In reviewing the evidence in this issue we must interpret it in a light most favorable to the defendants who opposed the motion for the directed verdict. E.L. Jones Construction Co. v. Noland, 105 Ariz. 446, 466 P.2d 740 (1970); City of Phoenix v. Brown, 88 Ariz. 60, 352 P.2d 754 (1960). After reviewing the evidence in this light we find there is no evidence from which a reasonable man could find the plaintiff guilty of contributory negligence.

The Arizona appellate courts have repeatedly held that where contributory negligence has been pleaded as a defense and where no evidence is presented from which a reasonable man might infer that contributory negligence does exist, the trial judge must withdraw such issue from the jury. In such a case the Arizona Constitutional requirement of Art. 18 § 5, does not apply. Sax v. Kopelman, 96 Ariz. 394, 396 P.2d 17 (1964); Morris v. Aero Mayflower Transit Co., 73 Ariz. 390, 242 P.2d 279 (1952); Citizens Utilities Co. v. Firemen's Ins. Co., 73 Ariz. 299, 240 P.2d 869 (1952); Sweet v. Ybarra, 13 Ariz. App. 101, 474 P.2d 460 (1970).

Under the facts of this case we find no reasonable evidence that would support the defense of contributory negligence. The plaintiff had the right of way and was traveling within the speed limit when the defendant driver failed to stop at the intersection and made a left-hand turn in front of the plaintiff. At the time it became evident to the plaintiff that the defendant was not going to stop at the intersection it was too late for the plaintiff to do anything but swerve to the right in an attempt to avoid the accident. The defendant driver was clearly negligent and we can find no reasonable evidence to support the defense of contributory negligence.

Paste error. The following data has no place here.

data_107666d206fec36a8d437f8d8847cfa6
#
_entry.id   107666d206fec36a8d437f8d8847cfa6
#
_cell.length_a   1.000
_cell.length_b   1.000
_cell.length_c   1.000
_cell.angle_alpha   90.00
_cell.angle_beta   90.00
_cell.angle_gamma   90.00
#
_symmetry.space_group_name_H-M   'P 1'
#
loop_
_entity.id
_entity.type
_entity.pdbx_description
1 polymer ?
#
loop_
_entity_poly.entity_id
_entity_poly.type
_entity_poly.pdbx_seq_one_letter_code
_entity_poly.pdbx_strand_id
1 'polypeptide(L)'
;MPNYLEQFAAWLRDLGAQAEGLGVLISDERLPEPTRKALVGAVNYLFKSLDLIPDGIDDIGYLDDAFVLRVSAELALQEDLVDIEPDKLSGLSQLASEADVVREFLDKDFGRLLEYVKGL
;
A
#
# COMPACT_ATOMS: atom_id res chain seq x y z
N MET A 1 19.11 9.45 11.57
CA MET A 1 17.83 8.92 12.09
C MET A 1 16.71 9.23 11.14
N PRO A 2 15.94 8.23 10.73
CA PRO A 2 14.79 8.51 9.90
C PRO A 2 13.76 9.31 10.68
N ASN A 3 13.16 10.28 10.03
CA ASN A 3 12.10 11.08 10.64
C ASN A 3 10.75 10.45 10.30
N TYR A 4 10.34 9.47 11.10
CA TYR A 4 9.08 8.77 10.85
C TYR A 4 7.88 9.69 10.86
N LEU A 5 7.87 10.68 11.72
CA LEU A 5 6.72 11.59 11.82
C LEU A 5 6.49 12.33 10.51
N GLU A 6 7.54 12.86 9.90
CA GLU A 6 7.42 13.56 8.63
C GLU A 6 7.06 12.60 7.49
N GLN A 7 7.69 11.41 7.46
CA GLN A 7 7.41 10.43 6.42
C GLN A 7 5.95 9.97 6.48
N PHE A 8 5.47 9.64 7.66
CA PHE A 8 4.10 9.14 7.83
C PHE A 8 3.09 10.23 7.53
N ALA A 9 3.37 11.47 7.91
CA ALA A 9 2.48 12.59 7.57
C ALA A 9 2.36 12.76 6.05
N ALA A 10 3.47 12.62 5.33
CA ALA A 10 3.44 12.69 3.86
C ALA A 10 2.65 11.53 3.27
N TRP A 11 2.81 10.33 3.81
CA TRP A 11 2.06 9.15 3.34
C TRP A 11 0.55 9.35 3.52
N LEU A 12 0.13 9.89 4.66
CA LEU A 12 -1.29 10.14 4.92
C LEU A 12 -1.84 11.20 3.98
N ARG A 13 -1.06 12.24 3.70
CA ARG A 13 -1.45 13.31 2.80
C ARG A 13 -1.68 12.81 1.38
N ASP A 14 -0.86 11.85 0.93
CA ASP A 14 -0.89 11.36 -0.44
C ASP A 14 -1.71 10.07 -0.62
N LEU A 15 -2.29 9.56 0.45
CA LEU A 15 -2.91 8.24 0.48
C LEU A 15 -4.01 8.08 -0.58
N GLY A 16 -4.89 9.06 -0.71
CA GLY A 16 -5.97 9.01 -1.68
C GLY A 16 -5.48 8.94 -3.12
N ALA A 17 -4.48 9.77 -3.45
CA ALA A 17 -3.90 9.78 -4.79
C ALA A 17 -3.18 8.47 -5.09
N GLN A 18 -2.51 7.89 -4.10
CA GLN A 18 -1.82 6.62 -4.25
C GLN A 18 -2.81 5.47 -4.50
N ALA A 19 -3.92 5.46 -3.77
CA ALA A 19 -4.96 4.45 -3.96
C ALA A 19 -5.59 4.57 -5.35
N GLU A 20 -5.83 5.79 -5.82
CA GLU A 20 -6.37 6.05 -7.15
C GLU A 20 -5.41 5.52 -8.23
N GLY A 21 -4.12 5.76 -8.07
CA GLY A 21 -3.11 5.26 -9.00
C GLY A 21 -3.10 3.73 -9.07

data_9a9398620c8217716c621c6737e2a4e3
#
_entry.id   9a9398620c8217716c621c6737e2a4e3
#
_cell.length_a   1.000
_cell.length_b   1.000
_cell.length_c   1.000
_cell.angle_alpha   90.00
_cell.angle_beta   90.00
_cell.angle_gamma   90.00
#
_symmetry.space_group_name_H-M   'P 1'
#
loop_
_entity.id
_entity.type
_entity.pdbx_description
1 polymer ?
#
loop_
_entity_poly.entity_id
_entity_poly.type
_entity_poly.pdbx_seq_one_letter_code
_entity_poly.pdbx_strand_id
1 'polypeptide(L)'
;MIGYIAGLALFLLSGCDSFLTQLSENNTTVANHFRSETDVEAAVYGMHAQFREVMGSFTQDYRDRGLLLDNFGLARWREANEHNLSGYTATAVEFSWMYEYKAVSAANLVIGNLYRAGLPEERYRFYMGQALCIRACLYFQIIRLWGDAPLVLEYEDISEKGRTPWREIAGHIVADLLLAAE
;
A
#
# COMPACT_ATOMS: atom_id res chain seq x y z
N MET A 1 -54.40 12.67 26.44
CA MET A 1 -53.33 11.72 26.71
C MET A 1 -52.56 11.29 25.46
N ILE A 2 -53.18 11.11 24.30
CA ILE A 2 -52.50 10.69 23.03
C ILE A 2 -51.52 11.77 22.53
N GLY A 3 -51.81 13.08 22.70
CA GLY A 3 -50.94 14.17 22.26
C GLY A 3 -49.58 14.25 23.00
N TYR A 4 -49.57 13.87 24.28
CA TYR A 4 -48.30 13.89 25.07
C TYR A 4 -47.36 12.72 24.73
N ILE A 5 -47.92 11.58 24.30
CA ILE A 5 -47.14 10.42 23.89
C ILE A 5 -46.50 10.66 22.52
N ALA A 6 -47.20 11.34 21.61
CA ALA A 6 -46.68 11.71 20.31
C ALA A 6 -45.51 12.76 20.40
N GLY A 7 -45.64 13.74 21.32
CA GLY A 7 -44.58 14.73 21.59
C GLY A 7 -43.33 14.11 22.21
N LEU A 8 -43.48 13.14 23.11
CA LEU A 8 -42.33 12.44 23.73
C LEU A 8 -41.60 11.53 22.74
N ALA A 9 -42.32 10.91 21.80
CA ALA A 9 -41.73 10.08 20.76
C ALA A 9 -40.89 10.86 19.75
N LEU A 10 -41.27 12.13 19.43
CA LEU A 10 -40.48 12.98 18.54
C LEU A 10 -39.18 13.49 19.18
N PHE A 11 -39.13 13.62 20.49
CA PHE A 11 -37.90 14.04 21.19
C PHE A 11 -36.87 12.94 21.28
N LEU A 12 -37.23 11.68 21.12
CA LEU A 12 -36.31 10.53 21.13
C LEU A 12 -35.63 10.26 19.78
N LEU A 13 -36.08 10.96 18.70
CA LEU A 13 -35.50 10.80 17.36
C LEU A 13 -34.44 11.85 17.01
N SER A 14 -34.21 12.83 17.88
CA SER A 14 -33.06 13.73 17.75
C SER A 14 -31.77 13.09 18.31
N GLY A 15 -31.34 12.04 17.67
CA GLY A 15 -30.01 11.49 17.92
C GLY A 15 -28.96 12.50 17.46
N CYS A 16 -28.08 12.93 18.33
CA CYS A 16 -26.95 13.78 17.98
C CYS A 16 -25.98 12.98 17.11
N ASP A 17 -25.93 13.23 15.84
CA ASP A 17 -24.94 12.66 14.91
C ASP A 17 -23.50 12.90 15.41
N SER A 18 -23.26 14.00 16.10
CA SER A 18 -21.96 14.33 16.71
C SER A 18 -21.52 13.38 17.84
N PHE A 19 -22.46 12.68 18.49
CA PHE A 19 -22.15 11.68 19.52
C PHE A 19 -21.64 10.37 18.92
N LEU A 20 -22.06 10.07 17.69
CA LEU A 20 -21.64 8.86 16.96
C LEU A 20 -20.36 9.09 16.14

The judgment of the trial court in directing a verdict on the issue of negligence and the defense of contributory negligence is hereby affirmed.


The evidence was uncontroverted that the plaintiff suffered a lower back injury as a result of the accident. After two operations were performed upon plaintiff's back he still suffered from a permanent disability. There is conflicting testimony relative to the extent of such disability, although a fair appraisal of the evidence indicates the plaintiff will never again be able to perform the heavy labor he was capable of performing prior to his injury in the accident.

The defendants here are most concerned with the admissibility of the testimony of plaintiff's employment expert, Mr. Ross Lamoreaux. The defendants claim that the trial court permitted this alleged expert to give numerous speculative opinions without proper foundation. We agree that on some occasions the attorney for the plaintiff attempted to stretch the expertise of this witness; however, we also find the trial judge properly limited such attempts.

Lamoreaux, as an employment specialist expert, was allowed to testify as to what work was presently available to the plaintiff in Arizona and the wage scale that could be expected from such employment. He was also allowed to testify as to the earnings the plaintiff could have been expected to earn had he been able to continue with his former employment as a "tire man" for a construction firm. He further testified to the plaintiff's working life expectancy and gave his opinion as to his loss of earnings as computed to a present day value.

By way of foundation it was established that Lamoreaux had worked as an independent employment specialist for the past six years with a prior employment record showing four years' experience as a vocational counselor for the Arizona State Employment Service and three years' experience as a rehabilitation counselor.

The determination of the competency of an expert witness and the admissibility of such expert's testimony is within the sound discretion of the trial court. Carrel v. Lux, 101 Ariz. 430, 420 P.2d 564 (1966); Board of Regents of University, etc. v. Cannon, 86 Ariz. 176, 342 P.2d 207 (1959).

We have studied the transcript and find no reversible error in the admission of such expert testimony.


DONOFRIO, P.J., and FROEB, J., concurring.